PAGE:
Technical EditingSee also: Technical writing and Technical communication
Technical editing involves reviewing text written on a technical topic, and identifying usage errors and ensuring adherence to a style guide.
Technical editing may include the correction of grammatical mistakes, misspellings, mistyping, incorrect punctuation, inconsistencies in usages, poorly structured sentences, wrong scientific terms, wrong units and dimensions, inconsistency in significant figures, technical ambivalence, technical disambiguation, correction of statements conflicting with general scientific knowledge, correction of synopsis, content, index, headings and subheadings, correcting data and chart presentation in a research paper or report, and correcting errors in citations.
In large companies, experienced writers are dedicated to the technical editing function. In organizations that cannot afford dedicated editors, experienced writers typically peer-edit text produced by their less experienced colleagues.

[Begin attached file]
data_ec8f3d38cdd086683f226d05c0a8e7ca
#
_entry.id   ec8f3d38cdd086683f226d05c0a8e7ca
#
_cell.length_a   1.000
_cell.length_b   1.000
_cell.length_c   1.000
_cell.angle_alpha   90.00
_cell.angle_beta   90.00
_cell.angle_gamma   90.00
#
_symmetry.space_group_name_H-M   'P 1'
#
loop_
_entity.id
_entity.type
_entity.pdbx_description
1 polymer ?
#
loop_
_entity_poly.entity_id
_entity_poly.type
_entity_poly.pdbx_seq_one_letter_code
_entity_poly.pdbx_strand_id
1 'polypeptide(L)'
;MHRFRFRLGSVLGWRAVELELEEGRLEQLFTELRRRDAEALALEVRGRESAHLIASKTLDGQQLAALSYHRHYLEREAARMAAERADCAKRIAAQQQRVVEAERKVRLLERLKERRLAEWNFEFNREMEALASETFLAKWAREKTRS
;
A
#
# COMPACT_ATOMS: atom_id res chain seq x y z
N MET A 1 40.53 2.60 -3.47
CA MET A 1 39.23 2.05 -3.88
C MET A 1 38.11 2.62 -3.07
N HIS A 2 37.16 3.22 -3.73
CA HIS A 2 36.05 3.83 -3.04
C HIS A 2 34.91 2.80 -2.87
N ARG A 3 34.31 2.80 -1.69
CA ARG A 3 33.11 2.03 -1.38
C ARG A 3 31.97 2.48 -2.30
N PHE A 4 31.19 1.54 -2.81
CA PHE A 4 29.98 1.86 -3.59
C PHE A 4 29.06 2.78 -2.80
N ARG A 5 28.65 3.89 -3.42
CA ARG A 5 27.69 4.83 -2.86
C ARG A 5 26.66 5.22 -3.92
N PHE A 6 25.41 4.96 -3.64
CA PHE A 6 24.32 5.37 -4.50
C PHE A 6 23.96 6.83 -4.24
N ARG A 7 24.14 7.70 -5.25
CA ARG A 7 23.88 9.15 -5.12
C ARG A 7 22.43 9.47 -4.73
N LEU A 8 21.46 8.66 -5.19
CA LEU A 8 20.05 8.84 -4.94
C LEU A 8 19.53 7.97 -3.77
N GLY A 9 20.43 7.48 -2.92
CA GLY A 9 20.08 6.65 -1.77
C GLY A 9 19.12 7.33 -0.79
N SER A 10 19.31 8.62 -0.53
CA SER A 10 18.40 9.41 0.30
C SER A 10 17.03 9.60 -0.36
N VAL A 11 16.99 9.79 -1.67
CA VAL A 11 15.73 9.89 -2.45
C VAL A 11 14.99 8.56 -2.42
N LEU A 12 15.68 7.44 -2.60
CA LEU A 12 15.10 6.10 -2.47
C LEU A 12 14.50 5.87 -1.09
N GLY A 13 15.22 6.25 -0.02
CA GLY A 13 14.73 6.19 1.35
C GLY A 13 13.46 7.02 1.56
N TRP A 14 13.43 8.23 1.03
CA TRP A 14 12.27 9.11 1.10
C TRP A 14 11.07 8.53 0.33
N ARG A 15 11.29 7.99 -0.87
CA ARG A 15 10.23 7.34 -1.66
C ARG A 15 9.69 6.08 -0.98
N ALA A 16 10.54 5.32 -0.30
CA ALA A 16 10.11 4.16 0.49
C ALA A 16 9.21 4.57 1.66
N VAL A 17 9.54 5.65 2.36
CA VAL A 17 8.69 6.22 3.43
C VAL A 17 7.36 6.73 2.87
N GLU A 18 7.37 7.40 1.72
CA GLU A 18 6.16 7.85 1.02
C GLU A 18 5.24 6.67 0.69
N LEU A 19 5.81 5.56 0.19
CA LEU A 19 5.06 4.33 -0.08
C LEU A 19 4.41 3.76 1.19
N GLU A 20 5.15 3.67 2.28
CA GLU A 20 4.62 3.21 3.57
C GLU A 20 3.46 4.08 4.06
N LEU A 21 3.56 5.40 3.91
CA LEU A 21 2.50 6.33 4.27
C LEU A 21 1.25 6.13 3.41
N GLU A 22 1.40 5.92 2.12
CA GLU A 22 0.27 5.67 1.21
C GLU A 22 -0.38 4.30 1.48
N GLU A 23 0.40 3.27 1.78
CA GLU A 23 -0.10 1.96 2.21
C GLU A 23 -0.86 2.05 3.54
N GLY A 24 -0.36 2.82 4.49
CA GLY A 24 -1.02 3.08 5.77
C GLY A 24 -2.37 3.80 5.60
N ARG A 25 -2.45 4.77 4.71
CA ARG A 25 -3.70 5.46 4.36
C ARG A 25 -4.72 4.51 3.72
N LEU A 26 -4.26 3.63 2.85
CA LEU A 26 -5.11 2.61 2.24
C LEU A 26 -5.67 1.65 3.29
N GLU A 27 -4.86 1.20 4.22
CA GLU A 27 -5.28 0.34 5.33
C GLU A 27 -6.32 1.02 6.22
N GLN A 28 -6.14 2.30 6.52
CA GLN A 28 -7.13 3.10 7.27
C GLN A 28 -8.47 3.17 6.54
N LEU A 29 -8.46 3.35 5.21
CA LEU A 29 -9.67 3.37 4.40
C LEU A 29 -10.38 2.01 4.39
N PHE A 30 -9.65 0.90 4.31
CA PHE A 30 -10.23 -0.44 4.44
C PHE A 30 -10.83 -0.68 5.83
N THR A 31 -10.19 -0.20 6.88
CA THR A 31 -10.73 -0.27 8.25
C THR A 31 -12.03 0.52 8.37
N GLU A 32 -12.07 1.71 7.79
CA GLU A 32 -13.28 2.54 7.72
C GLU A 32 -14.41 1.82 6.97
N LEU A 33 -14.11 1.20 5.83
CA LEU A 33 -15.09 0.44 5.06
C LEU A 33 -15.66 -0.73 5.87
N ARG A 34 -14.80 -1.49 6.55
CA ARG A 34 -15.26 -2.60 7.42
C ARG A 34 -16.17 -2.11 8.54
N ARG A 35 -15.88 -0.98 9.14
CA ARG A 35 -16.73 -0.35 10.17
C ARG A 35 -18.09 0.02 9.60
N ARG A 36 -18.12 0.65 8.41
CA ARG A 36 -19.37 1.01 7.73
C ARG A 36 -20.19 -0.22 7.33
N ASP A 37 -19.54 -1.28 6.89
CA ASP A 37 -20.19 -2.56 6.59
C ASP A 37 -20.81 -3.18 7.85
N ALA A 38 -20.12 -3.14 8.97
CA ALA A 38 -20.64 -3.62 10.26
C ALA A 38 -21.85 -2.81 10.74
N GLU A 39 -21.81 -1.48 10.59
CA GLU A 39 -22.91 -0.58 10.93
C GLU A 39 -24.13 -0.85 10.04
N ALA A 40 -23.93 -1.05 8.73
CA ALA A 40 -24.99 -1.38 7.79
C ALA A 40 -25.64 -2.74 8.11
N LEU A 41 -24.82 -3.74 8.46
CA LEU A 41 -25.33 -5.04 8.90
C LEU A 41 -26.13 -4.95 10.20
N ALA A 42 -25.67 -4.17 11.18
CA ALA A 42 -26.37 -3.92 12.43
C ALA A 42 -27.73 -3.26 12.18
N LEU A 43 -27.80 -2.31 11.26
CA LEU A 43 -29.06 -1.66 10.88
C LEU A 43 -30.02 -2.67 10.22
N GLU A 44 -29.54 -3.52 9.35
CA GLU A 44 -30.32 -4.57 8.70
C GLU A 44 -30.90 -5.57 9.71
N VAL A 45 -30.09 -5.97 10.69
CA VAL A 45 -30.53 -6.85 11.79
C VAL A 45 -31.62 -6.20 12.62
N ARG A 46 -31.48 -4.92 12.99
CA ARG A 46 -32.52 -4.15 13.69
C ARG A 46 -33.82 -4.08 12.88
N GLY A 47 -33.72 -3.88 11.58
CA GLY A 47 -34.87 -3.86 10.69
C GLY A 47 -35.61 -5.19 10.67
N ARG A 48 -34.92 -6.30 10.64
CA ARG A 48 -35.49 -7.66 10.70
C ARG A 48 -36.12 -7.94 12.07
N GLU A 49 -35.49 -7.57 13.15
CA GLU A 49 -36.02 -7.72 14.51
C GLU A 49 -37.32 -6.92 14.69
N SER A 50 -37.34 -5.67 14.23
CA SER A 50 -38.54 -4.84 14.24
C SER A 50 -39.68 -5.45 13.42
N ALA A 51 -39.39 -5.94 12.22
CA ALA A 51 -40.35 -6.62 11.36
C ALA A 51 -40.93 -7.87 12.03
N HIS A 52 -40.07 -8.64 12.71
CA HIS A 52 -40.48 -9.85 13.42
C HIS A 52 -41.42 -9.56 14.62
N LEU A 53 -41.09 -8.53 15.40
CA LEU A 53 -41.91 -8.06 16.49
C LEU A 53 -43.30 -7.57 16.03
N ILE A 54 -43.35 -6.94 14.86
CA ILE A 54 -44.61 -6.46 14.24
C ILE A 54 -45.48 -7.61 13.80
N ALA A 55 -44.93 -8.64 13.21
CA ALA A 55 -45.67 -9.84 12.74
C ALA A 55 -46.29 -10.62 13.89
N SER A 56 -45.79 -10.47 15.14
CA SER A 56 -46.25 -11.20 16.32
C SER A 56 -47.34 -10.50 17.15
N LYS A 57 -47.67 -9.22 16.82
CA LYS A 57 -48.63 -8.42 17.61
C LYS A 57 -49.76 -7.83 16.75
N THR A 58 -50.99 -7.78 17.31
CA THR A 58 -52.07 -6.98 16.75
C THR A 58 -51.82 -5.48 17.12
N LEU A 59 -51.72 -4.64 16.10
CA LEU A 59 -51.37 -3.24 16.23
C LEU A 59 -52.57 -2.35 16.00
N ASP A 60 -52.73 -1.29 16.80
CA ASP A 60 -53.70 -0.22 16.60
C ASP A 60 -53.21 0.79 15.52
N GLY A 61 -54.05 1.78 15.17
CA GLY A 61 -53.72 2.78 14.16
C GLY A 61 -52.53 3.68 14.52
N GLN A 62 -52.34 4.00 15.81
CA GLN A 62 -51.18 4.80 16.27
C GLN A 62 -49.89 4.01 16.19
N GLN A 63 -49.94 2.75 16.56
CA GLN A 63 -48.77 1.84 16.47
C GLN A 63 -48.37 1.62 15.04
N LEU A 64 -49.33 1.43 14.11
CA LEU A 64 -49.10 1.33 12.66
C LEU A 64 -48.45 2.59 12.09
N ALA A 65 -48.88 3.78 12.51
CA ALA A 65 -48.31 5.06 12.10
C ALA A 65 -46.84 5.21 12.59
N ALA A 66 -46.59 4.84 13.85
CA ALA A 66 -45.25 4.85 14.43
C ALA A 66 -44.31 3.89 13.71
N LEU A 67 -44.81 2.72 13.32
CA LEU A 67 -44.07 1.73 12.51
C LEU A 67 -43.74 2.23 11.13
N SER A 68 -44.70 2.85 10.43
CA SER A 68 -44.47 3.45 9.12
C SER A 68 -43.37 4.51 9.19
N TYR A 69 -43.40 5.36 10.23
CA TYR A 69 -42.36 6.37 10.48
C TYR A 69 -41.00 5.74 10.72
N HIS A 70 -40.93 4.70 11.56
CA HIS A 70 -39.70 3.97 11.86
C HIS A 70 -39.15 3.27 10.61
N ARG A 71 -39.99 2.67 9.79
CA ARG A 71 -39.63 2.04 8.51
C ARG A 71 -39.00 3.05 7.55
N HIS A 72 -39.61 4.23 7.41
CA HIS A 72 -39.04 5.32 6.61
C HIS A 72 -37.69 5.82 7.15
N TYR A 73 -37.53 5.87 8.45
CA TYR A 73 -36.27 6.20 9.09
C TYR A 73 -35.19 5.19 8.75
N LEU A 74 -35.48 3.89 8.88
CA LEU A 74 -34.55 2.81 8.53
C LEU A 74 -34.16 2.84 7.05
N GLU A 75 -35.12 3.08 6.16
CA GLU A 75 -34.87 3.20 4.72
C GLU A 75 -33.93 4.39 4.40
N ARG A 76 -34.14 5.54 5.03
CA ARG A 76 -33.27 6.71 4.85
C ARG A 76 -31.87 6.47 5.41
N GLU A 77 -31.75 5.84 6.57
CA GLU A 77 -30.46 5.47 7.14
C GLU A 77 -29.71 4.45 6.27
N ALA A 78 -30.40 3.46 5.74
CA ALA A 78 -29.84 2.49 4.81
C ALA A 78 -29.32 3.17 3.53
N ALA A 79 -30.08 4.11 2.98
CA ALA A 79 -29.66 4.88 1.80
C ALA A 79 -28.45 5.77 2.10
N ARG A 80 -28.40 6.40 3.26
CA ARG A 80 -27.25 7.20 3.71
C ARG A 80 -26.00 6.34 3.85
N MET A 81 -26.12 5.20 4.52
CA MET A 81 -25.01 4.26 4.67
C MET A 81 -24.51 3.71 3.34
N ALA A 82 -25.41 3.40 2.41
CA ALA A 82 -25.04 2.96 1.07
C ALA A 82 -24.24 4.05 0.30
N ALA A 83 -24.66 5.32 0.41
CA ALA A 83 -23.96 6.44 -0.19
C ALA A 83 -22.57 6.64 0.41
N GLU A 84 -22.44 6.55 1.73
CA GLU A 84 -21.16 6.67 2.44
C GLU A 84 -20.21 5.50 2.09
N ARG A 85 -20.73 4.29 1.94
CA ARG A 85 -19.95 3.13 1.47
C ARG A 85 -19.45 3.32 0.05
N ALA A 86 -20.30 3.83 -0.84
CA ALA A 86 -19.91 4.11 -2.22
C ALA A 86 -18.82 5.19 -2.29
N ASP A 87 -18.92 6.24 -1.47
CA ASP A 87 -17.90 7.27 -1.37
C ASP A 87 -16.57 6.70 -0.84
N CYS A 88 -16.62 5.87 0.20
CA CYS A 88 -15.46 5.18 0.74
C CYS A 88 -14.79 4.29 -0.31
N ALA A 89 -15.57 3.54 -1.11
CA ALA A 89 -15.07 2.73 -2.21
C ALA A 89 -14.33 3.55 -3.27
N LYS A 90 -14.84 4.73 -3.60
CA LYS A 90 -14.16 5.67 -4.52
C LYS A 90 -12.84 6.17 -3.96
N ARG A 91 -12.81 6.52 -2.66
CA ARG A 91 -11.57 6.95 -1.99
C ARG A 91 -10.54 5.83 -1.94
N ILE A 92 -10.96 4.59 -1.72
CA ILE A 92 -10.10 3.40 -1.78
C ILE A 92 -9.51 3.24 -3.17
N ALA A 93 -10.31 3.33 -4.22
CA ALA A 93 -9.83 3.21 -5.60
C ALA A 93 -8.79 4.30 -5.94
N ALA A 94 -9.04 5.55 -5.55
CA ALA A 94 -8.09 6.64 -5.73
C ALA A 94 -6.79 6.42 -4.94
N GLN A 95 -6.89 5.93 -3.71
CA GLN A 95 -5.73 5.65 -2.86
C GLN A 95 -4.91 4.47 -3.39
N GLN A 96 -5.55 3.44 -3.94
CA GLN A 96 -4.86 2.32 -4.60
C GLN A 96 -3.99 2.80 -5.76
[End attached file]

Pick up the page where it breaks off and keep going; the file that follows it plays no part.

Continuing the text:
It helps if the technical editor is familiar with the subject being edited, but that is not always essential. The "technical" knowledge that an editor gains over time while working on a particular product or technology does give the editor an edge over another who has just started editing content related to that product or technology. But essential general skills are attention to detail, the ability to sustain focus while working through lengthy pieces of text on complex topics, tact in dealing with writers, and excellent communication skills.
Read more about this topic: Editing
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